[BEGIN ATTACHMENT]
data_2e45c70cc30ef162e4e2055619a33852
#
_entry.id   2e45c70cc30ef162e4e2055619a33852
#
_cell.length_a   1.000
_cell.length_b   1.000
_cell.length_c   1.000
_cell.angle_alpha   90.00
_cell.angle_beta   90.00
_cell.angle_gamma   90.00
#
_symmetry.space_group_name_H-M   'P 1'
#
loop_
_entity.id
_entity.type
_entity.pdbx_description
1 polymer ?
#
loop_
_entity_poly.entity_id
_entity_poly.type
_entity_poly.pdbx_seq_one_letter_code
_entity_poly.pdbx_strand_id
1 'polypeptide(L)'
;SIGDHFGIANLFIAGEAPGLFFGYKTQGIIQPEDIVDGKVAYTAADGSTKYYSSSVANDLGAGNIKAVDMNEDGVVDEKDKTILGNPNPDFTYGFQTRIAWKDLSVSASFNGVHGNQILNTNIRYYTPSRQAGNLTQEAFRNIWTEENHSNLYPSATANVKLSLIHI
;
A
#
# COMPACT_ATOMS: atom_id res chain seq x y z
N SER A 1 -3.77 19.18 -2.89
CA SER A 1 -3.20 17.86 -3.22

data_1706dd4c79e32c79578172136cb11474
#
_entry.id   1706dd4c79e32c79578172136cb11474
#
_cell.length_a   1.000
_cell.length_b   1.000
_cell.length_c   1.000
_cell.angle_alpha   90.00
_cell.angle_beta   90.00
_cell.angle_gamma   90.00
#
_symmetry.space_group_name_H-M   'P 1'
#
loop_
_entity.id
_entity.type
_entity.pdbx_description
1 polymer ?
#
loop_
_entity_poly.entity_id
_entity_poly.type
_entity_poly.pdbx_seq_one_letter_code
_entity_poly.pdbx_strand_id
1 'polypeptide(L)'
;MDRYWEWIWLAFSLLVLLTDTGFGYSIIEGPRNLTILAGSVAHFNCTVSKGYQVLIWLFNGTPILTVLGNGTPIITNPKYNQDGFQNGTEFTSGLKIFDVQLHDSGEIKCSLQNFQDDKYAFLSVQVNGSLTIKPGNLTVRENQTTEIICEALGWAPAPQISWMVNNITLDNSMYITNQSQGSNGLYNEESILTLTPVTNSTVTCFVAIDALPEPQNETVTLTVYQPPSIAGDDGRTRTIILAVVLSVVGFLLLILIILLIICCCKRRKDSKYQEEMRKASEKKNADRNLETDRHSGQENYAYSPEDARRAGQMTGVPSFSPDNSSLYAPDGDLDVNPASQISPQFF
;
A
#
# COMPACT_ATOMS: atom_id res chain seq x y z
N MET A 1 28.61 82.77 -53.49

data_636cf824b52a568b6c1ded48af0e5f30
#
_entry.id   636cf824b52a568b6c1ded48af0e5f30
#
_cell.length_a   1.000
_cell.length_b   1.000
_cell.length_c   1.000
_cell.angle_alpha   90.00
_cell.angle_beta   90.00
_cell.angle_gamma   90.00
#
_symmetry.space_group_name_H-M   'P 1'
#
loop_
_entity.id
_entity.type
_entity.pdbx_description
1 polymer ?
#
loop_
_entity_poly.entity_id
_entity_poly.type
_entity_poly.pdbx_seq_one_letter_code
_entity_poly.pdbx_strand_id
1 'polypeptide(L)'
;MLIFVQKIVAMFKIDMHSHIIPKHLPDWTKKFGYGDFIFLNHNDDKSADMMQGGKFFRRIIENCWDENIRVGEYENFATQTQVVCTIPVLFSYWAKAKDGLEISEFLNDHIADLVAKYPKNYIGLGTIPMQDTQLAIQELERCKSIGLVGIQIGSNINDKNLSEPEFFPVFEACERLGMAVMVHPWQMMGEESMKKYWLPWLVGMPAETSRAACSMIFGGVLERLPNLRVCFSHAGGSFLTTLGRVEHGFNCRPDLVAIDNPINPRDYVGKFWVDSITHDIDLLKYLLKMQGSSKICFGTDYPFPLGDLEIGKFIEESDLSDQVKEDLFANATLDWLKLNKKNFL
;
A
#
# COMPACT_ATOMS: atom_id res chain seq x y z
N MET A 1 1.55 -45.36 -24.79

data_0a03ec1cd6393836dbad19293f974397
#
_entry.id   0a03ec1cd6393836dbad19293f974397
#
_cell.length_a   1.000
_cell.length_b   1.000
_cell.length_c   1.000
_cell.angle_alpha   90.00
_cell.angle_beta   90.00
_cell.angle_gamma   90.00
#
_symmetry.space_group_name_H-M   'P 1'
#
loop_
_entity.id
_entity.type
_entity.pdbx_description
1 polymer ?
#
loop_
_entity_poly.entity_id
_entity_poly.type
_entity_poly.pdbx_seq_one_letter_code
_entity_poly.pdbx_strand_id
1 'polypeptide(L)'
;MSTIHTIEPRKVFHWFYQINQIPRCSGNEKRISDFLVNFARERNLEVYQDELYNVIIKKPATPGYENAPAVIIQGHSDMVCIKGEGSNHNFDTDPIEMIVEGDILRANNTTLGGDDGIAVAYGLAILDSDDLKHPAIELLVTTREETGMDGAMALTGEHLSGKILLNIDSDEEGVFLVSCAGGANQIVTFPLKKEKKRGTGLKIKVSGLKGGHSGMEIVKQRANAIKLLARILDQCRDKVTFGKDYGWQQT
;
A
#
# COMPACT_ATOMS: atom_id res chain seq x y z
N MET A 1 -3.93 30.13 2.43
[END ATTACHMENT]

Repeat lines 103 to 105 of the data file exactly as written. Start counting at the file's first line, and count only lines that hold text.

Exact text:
_cell.angle_beta   90.00
_cell.angle_gamma   90.00
#